Without any discussion Fabienne and Robert decided independently to dress quite formally for dinner.  Robert had a long held belief that a black jacket was always the right choice. Fabienne wore a dress of brightest red which she believed gave the best complement to her relatively dark skin, slim face and ebony eyes.  There was a pencil thin halter support which ran to the outer extremities of a structured bodice. Below the bodice the dress clung to her body until a full skirt hung from her hips. She carried a tiny red hand bag and to finish the ensemble she wore a branch of red bougainvillea wound into the side of her hair.

Robert was pleased they had made the effort. They were held by the door until the head waiter had decided that everyone in the restaurant had noticed their arrival. They were given one of only two tables on the terrace overlooking the river. This then required them to walk down the entire length of the restaurant.

Robert deferred to Fabienne and the head waiter walked in front of her apparently to indicate the correct table but in practice the movement of his arms, waving a menu in front of him suggested that he was deliberately attracting attention to the gorgeous creature who was visiting his restaurant.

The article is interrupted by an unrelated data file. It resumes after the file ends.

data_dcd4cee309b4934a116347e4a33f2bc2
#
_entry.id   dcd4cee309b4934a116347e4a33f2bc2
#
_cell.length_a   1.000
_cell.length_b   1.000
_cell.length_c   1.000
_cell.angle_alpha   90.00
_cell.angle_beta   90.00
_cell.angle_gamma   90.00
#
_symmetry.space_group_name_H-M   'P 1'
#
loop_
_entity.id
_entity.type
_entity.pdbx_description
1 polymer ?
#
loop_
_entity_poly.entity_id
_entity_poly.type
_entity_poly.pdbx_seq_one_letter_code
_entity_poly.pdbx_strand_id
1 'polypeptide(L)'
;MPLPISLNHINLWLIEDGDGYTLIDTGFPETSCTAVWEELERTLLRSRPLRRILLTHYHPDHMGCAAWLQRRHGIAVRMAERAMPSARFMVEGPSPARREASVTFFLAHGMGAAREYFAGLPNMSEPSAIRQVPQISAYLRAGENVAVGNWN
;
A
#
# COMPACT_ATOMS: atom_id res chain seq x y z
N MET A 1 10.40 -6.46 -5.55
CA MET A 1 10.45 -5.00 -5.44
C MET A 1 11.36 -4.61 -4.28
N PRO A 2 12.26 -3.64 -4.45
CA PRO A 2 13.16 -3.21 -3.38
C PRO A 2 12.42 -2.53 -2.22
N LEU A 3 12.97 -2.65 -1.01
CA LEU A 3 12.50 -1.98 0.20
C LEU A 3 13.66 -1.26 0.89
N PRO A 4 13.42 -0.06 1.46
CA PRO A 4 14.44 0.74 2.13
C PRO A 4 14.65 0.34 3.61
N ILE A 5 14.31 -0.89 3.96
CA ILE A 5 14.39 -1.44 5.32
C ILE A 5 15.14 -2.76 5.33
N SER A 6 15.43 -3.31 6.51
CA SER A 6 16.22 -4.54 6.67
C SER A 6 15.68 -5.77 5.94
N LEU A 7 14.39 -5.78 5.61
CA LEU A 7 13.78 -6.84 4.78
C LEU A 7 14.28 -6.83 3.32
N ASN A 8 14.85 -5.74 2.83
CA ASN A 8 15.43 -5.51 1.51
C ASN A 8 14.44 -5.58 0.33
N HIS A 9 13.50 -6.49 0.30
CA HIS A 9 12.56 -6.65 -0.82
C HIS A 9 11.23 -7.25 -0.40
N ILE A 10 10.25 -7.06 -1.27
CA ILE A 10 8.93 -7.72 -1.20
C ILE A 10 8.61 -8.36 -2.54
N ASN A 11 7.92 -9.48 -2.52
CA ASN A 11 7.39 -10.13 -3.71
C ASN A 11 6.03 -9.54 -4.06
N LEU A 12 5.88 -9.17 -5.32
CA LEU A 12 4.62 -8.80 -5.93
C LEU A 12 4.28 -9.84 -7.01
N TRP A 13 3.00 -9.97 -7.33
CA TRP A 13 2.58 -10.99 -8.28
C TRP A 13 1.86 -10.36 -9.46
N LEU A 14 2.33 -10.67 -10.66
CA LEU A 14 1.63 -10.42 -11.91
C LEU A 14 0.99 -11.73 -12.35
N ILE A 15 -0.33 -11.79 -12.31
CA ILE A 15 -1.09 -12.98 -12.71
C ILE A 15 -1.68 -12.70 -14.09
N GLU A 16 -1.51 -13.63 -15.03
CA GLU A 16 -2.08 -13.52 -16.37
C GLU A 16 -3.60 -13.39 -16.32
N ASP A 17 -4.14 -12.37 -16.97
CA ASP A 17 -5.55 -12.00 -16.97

Fabienne swung her hips as she walked placing one foot immediately in front of the other as if she was on a catwalk. Her skirt swung from her hips and revealed that she was wearing red shoes with high, pencil thin heels.

As Robert walked behind her he was aware that everyone was watching her and he saw several heads nodding together as they discussed her identity or commented on her presentation. It was as they walked towards the table that Robert realised that he was still in love with this woman. Technically they were now friends, not man and wife and certainly not lovers.

He lost control of his thought processes. This was not at all what he had intended. It was his turn to panic. A wrong move might alienate Fabienne forever. The pianist had been playing a selection of songs from Rod Stewart’s “American Songbook” when they arrived but as they approached the table he seamlessly changed to the sensuous tones of Beethoven’s Sonatas.